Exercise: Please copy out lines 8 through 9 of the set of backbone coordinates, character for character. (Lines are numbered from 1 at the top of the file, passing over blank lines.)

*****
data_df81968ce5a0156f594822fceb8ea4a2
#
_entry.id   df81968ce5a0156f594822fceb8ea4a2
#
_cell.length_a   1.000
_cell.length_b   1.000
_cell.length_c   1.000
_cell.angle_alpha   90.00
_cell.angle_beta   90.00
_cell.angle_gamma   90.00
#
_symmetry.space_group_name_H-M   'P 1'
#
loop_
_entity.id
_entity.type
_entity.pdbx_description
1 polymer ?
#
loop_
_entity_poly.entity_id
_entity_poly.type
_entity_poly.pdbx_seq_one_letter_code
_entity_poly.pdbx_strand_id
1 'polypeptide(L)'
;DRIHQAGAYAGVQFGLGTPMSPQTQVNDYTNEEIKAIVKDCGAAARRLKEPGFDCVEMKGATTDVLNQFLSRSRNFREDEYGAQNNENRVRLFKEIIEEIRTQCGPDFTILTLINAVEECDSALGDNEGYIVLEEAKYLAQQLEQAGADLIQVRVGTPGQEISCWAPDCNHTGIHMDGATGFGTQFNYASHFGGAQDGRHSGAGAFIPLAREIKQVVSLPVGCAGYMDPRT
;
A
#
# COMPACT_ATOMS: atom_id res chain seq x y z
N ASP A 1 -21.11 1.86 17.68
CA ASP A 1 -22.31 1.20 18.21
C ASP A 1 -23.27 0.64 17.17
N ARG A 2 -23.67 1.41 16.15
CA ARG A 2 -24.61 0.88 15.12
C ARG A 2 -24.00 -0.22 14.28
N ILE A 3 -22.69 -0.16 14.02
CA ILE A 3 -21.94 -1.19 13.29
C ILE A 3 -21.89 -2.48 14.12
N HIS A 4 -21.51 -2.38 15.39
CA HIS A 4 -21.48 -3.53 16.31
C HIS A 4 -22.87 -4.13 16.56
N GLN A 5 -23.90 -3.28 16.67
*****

_cell.angle_alpha   90.00
_cell.angle_beta   90.00